Our last issue featured an article from 1917 arguing that the then-new language of Esperanto would not split into dialects because, among other things, “[t]he uniformity of the accent and pronunciation […] by the peoples of various nations has long been a commonplace observation” at international congresses. In response, George offered this thoughtful comment.
I’ve certainly had the experience of not being able to guess the nationality of another Esperanto speaker (and also had people not correctly guess my nationality). On the other hand, I’ve also encountered people who still had an easily identifiable accent, even when they spoke Esperanto with great fluency. Duncan Charters has regaled party-goers for decades with his “round the world in Esperantujo” routine in which he seamlessly passes from one country’s phonological peculiarities to the next.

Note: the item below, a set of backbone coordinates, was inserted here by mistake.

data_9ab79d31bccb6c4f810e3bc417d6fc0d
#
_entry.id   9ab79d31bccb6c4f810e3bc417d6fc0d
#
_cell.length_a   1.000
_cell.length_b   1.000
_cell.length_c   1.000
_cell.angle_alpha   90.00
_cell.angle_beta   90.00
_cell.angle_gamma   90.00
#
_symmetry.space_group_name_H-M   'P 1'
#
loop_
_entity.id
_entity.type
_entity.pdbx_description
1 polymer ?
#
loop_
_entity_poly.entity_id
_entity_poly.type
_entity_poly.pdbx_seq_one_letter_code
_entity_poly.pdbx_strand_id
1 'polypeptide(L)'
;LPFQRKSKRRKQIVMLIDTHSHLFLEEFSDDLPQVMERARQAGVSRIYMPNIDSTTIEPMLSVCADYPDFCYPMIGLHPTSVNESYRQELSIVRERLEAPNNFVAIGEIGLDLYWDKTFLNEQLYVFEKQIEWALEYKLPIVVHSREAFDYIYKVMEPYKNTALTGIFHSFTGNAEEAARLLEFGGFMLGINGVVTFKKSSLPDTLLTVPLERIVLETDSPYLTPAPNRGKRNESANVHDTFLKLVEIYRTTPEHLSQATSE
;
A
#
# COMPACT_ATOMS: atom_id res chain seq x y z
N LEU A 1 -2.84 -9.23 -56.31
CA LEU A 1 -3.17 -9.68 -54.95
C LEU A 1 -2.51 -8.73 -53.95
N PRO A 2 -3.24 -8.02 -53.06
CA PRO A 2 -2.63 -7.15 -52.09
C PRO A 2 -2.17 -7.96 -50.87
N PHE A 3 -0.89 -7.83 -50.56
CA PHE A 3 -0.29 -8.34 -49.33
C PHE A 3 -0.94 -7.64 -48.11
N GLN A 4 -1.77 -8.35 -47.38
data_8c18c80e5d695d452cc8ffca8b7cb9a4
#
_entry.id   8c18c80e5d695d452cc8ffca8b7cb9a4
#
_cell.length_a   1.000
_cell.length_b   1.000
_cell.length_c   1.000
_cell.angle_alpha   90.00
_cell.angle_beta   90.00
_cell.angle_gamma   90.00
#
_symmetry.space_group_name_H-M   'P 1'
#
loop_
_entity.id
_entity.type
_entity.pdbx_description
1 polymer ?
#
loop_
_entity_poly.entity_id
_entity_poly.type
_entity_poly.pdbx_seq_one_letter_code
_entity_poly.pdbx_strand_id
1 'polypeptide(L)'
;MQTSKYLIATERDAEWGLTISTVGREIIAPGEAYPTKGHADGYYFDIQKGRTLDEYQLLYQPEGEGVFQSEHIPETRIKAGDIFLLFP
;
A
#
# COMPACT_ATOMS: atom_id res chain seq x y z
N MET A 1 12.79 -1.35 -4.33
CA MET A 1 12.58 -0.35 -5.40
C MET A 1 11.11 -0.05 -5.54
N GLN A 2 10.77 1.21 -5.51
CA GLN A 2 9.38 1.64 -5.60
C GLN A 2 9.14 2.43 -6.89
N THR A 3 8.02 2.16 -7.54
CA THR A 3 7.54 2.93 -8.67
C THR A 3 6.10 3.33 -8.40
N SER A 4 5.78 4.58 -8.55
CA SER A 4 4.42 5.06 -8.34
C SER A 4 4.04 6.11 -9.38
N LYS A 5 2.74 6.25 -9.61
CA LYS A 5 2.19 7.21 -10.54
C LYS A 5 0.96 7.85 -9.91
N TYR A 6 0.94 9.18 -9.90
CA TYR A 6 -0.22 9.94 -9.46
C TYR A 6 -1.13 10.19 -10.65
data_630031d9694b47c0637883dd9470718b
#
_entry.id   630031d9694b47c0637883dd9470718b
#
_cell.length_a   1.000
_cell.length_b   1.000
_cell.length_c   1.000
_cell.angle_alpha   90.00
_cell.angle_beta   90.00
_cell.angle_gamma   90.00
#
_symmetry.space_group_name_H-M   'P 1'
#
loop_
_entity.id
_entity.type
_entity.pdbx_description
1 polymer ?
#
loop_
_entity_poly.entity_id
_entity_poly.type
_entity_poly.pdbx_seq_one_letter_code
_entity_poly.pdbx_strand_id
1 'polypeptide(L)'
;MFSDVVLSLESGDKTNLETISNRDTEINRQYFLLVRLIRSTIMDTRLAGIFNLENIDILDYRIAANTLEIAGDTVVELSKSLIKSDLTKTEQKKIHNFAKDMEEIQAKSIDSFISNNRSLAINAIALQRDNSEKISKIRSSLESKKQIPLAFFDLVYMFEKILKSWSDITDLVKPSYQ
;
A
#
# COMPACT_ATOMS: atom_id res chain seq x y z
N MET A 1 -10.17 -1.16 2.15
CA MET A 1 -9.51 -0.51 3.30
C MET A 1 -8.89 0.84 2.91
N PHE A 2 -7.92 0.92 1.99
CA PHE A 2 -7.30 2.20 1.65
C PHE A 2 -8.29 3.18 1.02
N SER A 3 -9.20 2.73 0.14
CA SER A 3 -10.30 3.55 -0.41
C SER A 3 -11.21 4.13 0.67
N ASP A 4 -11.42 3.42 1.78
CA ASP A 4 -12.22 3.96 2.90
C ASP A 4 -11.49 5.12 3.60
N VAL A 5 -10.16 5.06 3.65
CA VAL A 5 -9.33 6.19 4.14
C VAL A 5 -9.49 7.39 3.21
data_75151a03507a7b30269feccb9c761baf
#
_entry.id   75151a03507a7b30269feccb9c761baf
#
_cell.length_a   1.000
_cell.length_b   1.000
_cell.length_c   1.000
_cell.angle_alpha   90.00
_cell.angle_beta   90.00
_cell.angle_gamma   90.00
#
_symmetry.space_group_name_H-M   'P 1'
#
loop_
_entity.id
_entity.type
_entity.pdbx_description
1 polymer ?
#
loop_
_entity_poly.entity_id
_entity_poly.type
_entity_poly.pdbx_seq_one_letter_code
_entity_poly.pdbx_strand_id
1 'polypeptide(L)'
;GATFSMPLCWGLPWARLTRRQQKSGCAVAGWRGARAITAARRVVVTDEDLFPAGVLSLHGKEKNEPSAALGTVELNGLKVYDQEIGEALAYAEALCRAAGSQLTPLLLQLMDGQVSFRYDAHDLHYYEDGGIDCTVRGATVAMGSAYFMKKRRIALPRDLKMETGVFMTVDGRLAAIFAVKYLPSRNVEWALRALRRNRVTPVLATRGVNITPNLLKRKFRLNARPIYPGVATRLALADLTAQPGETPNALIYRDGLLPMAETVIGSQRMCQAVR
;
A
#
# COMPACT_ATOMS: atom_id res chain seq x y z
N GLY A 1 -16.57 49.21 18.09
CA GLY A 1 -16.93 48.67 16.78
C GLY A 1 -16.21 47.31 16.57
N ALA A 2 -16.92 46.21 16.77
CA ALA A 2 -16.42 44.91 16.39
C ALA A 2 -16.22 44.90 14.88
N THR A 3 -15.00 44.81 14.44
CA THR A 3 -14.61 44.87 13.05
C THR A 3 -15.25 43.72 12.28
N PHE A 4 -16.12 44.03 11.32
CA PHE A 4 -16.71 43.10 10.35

Also, I think there’s great validity in Claude Piron’s criticism of the “Okcidenta Dialekto,” i.e. the tendency of English-speakers and Western Europeans generally to use word-roots taken from their own languages (generally often Greek and Latin roots), instead of using the word-building facility Zamenhof built into the language to create a clear concept using basic Esperanto roots. It just makes it that much harder for people whose mother tongues are linguistically remote from Western languages to learn Esperanto, such as Asians.